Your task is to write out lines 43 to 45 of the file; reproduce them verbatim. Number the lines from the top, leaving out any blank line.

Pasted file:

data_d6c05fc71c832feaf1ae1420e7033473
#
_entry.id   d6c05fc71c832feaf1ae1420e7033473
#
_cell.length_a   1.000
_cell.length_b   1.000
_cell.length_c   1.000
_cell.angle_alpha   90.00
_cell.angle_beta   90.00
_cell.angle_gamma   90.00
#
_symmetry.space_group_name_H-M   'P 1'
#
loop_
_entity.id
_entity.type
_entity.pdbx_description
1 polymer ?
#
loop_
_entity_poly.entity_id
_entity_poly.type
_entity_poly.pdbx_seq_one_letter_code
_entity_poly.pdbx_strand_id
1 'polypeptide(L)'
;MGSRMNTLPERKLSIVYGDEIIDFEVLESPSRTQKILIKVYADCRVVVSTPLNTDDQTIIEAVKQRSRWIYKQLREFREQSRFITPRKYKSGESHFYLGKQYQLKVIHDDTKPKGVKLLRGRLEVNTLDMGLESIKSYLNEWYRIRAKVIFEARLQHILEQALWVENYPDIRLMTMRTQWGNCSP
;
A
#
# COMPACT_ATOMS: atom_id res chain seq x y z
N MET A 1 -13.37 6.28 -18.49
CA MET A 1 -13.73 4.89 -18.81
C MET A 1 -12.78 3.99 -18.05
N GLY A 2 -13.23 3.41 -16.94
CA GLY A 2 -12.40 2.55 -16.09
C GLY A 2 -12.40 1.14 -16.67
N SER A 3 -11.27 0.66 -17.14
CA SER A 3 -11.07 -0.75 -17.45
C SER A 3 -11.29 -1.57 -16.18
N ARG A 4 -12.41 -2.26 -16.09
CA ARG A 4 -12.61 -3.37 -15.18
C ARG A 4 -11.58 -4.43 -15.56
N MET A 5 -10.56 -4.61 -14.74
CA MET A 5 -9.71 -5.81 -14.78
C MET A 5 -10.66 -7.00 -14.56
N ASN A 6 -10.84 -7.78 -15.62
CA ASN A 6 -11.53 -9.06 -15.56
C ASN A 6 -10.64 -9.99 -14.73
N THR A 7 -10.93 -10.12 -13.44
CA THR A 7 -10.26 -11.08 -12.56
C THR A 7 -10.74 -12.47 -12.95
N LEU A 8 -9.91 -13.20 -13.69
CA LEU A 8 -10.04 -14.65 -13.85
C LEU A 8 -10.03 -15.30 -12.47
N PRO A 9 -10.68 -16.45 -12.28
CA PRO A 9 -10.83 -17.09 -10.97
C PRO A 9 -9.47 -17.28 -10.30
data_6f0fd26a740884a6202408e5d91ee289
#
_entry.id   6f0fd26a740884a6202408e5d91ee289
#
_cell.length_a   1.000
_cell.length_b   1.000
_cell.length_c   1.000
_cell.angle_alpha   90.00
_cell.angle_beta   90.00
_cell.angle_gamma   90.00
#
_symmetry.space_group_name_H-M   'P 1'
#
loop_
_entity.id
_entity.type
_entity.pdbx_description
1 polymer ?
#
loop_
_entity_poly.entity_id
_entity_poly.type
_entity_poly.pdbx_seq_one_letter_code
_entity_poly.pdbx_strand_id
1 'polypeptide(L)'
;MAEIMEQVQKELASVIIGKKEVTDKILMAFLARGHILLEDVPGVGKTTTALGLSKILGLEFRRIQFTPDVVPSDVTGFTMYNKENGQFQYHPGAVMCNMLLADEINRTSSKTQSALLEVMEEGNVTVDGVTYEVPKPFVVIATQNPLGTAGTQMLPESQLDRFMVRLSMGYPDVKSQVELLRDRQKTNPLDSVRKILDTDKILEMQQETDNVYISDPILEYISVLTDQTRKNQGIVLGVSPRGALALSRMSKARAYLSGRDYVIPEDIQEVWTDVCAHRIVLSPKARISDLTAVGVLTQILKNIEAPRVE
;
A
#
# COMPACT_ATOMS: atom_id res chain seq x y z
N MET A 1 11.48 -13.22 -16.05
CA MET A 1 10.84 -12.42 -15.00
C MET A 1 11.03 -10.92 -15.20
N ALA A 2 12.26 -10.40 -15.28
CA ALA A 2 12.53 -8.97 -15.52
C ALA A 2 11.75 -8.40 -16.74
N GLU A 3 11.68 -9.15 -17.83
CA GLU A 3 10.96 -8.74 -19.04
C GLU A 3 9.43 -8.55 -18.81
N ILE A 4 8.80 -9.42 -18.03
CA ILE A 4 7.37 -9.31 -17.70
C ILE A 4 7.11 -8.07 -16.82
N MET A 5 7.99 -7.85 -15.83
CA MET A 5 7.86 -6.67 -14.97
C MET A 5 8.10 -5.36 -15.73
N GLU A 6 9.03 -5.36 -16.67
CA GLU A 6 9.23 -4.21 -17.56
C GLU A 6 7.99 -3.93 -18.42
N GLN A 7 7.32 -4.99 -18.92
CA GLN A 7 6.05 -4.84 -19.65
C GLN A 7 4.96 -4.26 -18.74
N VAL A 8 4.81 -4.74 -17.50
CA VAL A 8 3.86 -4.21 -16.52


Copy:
N MET A 5 -10.56 -4.61 -14.74
CA MET A 5 -9.71 -5.81 -14.78
C MET A 5 -10.66 -7.00 -14.56